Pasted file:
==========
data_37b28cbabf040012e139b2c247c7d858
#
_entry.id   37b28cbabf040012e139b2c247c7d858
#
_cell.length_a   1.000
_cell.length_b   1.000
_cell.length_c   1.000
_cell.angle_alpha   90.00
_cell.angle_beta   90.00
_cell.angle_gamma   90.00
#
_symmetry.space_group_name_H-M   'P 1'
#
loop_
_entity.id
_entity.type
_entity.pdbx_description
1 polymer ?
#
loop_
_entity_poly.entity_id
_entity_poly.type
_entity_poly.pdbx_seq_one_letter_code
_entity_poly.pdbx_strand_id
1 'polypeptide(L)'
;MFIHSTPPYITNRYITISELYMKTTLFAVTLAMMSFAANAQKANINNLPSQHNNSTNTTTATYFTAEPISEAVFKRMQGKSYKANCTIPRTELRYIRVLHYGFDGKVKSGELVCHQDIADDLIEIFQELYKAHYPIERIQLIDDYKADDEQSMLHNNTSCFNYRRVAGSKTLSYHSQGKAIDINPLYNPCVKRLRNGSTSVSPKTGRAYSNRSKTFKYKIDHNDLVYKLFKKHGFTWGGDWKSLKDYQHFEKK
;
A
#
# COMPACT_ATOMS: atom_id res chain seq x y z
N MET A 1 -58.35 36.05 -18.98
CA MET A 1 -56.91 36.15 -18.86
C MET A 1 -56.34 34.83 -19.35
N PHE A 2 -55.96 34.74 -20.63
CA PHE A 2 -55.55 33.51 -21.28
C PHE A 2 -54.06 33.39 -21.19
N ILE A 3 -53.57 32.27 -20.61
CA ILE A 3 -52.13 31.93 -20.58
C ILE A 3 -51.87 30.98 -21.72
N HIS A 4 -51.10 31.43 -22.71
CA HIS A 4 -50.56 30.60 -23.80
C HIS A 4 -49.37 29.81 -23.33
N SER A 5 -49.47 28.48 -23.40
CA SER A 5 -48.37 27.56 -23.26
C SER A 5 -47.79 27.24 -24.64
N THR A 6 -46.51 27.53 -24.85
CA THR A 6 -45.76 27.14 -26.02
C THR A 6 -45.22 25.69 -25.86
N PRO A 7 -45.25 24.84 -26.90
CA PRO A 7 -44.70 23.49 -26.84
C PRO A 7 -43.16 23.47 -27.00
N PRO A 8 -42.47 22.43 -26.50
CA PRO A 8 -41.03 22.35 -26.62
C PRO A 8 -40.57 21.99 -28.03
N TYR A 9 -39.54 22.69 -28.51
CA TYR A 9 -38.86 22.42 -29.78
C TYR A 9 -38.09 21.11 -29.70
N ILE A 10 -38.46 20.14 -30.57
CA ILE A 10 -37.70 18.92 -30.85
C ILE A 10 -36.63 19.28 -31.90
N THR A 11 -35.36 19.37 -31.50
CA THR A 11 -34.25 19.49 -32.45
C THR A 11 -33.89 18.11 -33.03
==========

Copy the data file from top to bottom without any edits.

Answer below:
data_37b28cbabf040012e139b2c247c7d858
#
_entry.id   37b28cbabf040012e139b2c247c7d858
#
_cell.length_a   1.000
_cell.length_b   1.000
_cell.length_c   1.000
_cell.angle_alpha   90.00
_cell.angle_beta   90.00
_cell.angle_gamma   90.00
#
_symmetry.space_group_name_H-M   'P 1'
#
loop_
_entity.id
_entity.type
_entity.pdbx_description
1 polymer ?
#
loop_
_entity_poly.entity_id
_entity_poly.type
_entity_poly.pdbx_seq_one_letter_code
_entity_poly.pdbx_strand_id
1 'polypeptide(L)'
;MFIHSTPPYITNRYITISELYMKTTLFAVTLAMMSFAANAQKANINNLPSQHNNSTNTTTATYFTAEPISEAVFKRMQGKSYKANCTIPRTELRYIRVLHYGFDGKVKSGELVCHQDIADDLIEIFQELYKAHYPIERIQLIDDYKADDEQSMLHNNTSCFNYRRVAGSKTLSYHSQGKAIDINPLYNPCVKRLRNGSTSVSPKTGRAYSNRSKTFKYKIDHNDLVYKLFKKHGFTWGGDWKSLKDYQHFEKK
;
A
#
# COMPACT_ATOMS: atom_id res chain seq x y z
N MET A 1 -58.35 36.05 -18.98
CA MET A 1 -56.91 36.15 -18.86
C MET A 1 -56.34 34.83 -19.35
N PHE A 2 -55.96 34.74 -20.63
CA PHE A 2 -55.55 33.51 -21.28
C PHE A 2 -54.06 33.39 -21.19
N ILE A 3 -53.57 32.27 -20.61
CA ILE A 3 -52.13 31.93 -20.58
C ILE A 3 -51.87 30.98 -21.72
N HIS A 4 -51.10 31.43 -22.71
CA HIS A 4 -50.56 30.60 -23.80
C HIS A 4 -49.37 29.81 -23.33
N SER A 5 -49.47 28.48 -23.40
CA SER A 5 -48.37 27.56 -23.26
C SER A 5 -47.79 27.24 -24.64
N THR A 6 -46.51 27.53 -24.85
CA THR A 6 -45.76 27.14 -26.02
C THR A 6 -45.22 25.69 -25.86
N PRO A 7 -45.25 24.84 -26.90
CA PRO A 7 -44.70 23.49 -26.84
C PRO A 7 -43.16 23.47 -27.00
N PRO A 8 -42.47 22.43 -26.50
CA PRO A 8 -41.03 22.35 -26.62
C PRO A 8 -40.57 21.99 -28.03
N TYR A 9 -39.54 22.69 -28.51
CA TYR A 9 -38.86 22.42 -29.78
C TYR A 9 -38.09 21.11 -29.70
N ILE A 10 -38.46 20.14 -30.57
CA ILE A 10 -37.70 18.92 -30.85
C ILE A 10 -36.63 19.28 -31.90
N THR A 11 -35.36 19.37 -31.50
CA THR A 11 -34.25 19.49 -32.45
C THR A 11 -33.89 18.11 -33.03